Yet, at the same time, you seem to want to take a neutral position of not really agreeing with HMRC's stance on IR35, without actually saying it with any vigour.

    So which is it? Admitting CEST is flawed is a good start. But this completely contradicts your position on IR35 being abusive, despite the legislation being unclear (I'm being kind here) for decades.
     
  13. Pudney

    Soldato

    Joined: 6 Sep 2005

    Posts: 5,689

    Location: Essex

    IR35 is an anti abuse rule. If someone falls foul of it they are in an arrangement that is abusive as decided by Parliament. You and the other poster are using CEST and IR35 in interchangeable ways. They're not interchangeable. CEST is just a tool whether your arrangements has indicators that the anti-avoidance rules are intended to address.

    If someone doesn't fall foul of IR35 then the anti-avoidance rules don't apply and their arrangements aren't abusive. In contractor speak, if you're "outside IR35" then you're not in an abusive arrangement.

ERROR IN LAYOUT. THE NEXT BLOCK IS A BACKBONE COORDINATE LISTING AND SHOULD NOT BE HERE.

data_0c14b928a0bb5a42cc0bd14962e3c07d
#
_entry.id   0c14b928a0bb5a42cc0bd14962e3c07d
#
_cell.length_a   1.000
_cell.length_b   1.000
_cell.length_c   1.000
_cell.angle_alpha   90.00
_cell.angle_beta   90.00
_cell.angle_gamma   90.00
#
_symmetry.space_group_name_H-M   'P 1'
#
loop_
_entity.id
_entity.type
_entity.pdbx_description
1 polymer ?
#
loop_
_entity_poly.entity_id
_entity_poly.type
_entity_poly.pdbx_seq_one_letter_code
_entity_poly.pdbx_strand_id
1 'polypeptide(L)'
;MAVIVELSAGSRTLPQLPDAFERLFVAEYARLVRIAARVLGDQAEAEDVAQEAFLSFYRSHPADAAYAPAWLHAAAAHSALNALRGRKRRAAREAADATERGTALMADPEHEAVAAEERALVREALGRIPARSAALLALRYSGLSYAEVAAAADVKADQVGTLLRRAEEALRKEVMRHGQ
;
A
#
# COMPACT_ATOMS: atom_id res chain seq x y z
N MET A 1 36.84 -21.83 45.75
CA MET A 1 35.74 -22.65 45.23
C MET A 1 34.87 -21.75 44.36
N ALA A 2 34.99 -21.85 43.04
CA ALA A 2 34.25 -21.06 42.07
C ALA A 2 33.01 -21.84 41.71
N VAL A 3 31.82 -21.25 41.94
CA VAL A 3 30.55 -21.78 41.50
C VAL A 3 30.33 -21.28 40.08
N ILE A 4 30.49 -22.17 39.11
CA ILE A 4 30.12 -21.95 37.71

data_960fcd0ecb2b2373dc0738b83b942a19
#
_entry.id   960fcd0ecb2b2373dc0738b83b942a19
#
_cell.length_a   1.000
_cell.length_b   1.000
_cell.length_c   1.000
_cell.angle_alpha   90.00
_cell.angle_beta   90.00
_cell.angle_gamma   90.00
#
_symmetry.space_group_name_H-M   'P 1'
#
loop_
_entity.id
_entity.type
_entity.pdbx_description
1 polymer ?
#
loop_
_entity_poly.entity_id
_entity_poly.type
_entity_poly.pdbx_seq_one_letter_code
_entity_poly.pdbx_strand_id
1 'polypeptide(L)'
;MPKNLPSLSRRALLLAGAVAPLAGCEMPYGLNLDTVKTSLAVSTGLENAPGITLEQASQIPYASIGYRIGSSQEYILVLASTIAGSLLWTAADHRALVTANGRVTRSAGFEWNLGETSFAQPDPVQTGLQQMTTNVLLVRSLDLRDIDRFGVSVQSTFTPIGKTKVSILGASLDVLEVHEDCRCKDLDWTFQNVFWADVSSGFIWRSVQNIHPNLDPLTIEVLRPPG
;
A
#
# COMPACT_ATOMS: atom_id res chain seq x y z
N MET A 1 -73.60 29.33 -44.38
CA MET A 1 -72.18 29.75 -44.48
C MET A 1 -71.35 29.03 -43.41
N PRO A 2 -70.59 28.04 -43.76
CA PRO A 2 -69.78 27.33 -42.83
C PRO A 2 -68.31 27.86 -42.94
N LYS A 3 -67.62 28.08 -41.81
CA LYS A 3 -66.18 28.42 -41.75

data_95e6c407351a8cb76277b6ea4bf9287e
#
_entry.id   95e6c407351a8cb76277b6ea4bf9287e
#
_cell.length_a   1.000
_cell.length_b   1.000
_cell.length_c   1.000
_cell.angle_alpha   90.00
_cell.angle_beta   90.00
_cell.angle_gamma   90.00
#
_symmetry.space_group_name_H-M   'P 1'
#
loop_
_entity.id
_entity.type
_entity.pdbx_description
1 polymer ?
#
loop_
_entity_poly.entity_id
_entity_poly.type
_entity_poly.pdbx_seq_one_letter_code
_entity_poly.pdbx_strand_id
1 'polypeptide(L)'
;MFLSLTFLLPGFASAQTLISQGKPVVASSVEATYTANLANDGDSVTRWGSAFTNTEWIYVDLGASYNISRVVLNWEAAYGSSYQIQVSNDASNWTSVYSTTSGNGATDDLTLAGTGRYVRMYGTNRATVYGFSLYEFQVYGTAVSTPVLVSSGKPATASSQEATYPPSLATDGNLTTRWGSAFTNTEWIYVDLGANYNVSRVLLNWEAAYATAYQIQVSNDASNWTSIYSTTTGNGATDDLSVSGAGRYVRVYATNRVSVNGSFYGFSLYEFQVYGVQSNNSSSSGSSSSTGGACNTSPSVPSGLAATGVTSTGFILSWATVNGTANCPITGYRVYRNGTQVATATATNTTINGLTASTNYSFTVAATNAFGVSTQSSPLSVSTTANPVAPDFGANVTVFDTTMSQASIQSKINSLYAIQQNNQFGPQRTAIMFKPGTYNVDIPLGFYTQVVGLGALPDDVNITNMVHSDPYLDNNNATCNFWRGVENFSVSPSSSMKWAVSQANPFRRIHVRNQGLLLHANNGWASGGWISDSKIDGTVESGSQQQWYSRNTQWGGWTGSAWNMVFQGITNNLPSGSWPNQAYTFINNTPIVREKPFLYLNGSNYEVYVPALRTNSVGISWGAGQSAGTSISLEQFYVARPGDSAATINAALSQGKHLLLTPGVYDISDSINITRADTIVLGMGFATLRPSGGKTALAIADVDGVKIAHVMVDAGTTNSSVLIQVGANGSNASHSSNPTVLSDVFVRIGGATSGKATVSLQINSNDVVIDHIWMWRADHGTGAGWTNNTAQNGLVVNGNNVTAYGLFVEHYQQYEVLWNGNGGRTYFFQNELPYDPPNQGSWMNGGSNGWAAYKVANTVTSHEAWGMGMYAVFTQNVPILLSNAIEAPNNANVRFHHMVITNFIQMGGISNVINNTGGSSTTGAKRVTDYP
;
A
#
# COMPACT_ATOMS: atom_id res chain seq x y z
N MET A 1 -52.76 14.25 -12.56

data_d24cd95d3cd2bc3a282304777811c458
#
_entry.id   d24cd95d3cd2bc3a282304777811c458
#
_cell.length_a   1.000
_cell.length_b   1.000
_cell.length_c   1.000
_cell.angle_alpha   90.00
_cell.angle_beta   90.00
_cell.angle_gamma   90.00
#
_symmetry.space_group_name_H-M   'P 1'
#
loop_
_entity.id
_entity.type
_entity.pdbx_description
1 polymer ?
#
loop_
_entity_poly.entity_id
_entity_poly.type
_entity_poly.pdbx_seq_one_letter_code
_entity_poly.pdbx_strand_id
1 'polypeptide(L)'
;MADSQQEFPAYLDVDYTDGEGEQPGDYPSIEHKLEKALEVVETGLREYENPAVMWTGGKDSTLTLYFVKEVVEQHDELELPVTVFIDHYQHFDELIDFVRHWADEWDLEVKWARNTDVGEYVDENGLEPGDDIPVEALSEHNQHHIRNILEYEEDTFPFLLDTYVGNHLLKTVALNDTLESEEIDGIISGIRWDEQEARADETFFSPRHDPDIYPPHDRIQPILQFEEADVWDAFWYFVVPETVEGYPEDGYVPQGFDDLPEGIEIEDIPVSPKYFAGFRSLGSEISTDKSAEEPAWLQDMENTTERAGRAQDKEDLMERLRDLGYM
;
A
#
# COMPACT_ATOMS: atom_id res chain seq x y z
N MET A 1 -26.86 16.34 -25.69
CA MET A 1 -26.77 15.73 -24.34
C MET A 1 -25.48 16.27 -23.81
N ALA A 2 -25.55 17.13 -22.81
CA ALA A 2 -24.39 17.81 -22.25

For clarity "fall foul" in my posts means that the particular arrangements would treat a contract as within IR35.

    Understanding the above is incredibly important. IR35 isn't just a tool to make some money. So solutions that raise money in alternative ways doesn't address the mischief that the legislation is aimed at, because it's an anti-avoidance rule. Solutions need to address the mischief, not raise funds. There are numerous anti-avoidance rules nowadays that don't generate much tax, but that's because their entire existence prevents the abuse from occurring.

    If you can understand the above, you can see why what I said isn't contradictory.